And Then There Were None is a classic mystery with ludicrous tragedies leading up to a logical and inconceivable ending that ultimately remind you that Agatha Christie will always own this genre with her unmatched mind for suspense and plot twists to prove it.


EXHIBITA

2

exhibitb

There are many film/TV series adaptations of this classic novel. Have you seen the 2015 BBC mini-series? What adaptations have you seen? What do you think of it compared to the novel?

Banner1

INSTAGRAM – FACEBOOK – GOODREADS – TWITTER – OUTLOOK

71 comments

      • I disagree. Both ‘Ten Little Niggers’ and ‘Ten Little Indians’ are outdated and racist titles and bear very little purpose to the story. I don’t believe in whitewashing history by any means nor do I think censorship is the answer but does it change the story? No. Does it make it more appealing to readers? Absolutely.
        Also, as a side note: And Then There Were None is a much more intriguing title than Ten Little Anything.

        Liked by 1 person

        • I guess it’s just the idea of modifying something that was initially released under a certain name. It should just live with the decision, whether it helps the book or not. It’s just part of its “baggage”, is how I see it. Whatever the title was, I would have probably still have picked it up on its merits, its popularity, the praise, the controverse, etc. hahaha

          Liked by 1 person

          • It’s publisher’s moving on with the times, I honestly don’t think any publisher would continue to publish something under an offensive name and it would have become a more obscure title. But I shall leave it at that as we are clearly set on our opposed positions!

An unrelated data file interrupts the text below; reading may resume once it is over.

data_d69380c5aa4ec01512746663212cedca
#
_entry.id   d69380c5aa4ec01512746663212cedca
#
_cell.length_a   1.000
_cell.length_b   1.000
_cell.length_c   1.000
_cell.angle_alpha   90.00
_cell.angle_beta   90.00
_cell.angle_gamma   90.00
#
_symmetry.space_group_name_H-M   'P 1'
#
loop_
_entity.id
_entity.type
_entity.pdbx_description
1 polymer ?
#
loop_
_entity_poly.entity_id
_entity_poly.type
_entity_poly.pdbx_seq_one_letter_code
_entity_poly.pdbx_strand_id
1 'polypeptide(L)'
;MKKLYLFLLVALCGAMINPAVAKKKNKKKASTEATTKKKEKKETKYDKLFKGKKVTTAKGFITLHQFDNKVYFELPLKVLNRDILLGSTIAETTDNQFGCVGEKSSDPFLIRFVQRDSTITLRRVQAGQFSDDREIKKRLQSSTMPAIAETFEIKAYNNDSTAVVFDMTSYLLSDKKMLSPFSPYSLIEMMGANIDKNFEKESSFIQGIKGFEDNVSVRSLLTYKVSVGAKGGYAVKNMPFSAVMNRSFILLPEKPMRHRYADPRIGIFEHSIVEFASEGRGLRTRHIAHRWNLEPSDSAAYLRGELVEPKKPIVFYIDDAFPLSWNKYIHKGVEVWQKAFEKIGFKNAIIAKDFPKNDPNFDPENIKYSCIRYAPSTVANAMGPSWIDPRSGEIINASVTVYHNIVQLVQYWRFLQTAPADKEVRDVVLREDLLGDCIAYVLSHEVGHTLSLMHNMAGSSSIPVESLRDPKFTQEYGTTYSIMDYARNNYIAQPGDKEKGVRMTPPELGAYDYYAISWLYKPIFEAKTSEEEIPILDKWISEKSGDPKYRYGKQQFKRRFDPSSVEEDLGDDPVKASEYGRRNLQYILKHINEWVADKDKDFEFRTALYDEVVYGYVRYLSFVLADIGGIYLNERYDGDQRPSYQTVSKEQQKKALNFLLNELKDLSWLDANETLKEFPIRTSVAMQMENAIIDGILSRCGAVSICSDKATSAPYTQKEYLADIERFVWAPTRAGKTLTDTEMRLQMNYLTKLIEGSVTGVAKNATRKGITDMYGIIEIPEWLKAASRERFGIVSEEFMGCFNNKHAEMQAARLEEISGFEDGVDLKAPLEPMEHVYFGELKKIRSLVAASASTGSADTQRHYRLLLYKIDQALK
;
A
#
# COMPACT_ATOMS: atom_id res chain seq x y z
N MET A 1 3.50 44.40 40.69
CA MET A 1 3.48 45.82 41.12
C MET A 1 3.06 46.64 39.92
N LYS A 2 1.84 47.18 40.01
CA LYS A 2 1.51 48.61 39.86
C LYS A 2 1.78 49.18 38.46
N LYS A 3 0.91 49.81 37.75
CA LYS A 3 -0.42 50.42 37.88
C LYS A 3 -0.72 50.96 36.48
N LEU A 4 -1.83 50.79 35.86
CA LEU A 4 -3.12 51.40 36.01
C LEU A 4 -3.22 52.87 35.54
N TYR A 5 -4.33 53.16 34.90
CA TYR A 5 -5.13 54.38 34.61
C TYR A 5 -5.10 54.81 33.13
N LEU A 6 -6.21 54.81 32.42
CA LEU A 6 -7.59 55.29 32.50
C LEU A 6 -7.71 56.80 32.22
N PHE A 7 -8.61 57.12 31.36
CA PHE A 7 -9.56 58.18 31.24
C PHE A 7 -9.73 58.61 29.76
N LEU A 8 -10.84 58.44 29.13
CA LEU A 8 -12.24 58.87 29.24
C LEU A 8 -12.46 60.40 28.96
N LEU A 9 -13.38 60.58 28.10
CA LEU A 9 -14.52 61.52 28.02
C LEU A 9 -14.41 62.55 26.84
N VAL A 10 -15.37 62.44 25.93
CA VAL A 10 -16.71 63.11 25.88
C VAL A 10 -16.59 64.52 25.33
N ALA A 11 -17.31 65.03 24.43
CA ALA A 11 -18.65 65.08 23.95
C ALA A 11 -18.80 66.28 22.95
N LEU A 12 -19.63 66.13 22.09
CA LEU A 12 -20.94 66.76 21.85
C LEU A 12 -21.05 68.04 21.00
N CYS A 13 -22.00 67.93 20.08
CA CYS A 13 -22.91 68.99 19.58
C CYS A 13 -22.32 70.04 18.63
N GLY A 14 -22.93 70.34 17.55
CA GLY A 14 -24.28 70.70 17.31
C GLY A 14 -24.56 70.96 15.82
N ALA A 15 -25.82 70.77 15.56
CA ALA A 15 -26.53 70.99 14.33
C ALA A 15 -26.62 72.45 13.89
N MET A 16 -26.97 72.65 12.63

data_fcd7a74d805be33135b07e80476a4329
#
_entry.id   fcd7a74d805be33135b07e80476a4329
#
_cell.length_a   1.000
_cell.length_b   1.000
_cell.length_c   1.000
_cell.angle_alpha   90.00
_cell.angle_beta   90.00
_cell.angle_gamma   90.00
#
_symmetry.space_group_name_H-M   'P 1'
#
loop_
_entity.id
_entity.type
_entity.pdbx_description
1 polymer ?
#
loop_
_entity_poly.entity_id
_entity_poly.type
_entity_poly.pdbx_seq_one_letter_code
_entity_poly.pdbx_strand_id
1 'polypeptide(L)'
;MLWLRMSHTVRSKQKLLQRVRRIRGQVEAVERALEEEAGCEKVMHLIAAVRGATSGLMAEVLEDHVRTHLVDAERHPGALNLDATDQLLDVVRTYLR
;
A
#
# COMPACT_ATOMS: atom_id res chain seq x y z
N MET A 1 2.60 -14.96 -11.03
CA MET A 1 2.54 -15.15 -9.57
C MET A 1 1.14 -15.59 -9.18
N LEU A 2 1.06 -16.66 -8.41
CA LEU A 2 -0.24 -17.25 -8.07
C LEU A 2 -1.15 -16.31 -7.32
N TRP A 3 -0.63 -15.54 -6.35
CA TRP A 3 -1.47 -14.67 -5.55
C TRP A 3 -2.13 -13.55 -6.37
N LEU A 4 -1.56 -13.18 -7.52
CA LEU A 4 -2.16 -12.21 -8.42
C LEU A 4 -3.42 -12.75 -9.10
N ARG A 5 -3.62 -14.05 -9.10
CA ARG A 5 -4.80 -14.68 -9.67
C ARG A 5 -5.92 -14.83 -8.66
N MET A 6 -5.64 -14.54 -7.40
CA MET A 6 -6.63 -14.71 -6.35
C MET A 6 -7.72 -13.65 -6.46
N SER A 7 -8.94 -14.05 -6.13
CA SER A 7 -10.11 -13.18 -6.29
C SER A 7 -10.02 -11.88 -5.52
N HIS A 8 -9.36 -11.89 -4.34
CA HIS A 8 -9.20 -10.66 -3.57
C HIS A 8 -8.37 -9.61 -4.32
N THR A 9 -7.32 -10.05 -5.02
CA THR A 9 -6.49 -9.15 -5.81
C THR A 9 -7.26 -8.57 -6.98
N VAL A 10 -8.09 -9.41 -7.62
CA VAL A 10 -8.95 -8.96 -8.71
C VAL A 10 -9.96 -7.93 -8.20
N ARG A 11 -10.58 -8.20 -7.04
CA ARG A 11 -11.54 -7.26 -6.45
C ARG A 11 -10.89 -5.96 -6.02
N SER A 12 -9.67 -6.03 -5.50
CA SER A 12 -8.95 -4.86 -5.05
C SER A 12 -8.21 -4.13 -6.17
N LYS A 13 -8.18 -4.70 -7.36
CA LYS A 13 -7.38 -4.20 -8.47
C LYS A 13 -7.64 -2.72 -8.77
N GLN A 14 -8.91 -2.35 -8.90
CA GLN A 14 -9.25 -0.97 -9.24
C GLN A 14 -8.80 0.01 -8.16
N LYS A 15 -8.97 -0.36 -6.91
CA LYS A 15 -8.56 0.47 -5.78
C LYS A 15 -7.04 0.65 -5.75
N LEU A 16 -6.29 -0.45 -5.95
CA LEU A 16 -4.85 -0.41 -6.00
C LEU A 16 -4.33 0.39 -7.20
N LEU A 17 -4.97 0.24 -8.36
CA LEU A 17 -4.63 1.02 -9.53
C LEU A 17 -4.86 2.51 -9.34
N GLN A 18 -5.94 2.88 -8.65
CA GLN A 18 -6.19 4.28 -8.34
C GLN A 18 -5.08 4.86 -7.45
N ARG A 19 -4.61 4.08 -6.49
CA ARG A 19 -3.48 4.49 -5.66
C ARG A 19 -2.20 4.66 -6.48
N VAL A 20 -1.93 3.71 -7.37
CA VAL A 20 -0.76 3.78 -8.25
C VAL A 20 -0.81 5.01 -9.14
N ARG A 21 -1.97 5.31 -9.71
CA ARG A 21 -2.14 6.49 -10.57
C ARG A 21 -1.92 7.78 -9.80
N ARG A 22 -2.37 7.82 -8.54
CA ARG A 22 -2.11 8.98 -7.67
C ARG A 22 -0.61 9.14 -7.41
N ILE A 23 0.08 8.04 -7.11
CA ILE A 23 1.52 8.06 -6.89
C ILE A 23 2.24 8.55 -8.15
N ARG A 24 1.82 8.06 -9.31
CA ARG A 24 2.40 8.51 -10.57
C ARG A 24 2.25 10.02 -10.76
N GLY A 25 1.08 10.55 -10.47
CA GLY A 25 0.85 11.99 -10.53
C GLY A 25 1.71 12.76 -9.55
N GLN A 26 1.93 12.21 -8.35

Liked by 1 person

    • I need to watch it someday. I haven’t seen any of the Christie-based movies yet, except Murder on the Orient Express (1974) back in high school but I don’t remember it too well. I’ll have to check that out too. Thanks , Icky! 😀

      Liked by 1 person

  • I love how your review evoked a sense of the book Lashaan! I admit that Agatha is really quite a master thriller writer with And Then There Were None. We don’t get that in all her books. I think that makes this one hold up to modern times just a touch more. She is the master many pattern their mysteries on after all! My writing partner re-reads these quite often too. She is a little bummed that dame Agatha doesn’t really leave clues for the reader to find, but she more than makes up for it with masterful plots.

    I saw a black and white version with a bit of a happier ending?! It’s one of my favorite straight up Agatha Christie movies. 😀

    Liked by 2 people

    • I’ve only read Murder on the Orient Express and this one so far and love what she has accomplished so far. It reminds me why I prefer mystery over a lot of the typical psychological thrillers (not to say they’re all the same or bad though). Oh, I thought this novel gave a couple of hints (that are explicitly cited at the end too) that could’ve helped the reader guess who it was.

      Ohhh, must be the 1945 one. I need to see it soon! Your praise has me curious. 😀

      Liked by 1 person

  • I read this book so many years ago also as “Ten little Indians” and it has always stuck with me. The plot twist at the end seriously had me leaving my jaw open. It was so cleverly pulled, and something I didn’t see coming even in a million miles. Truly an absolutely amazing novel. I haven’t seen a movie/tv series adaptation for it, so can’t really say anything about that. As always you have managed to pull off a terrific review here! 😊

    Liked by 2 people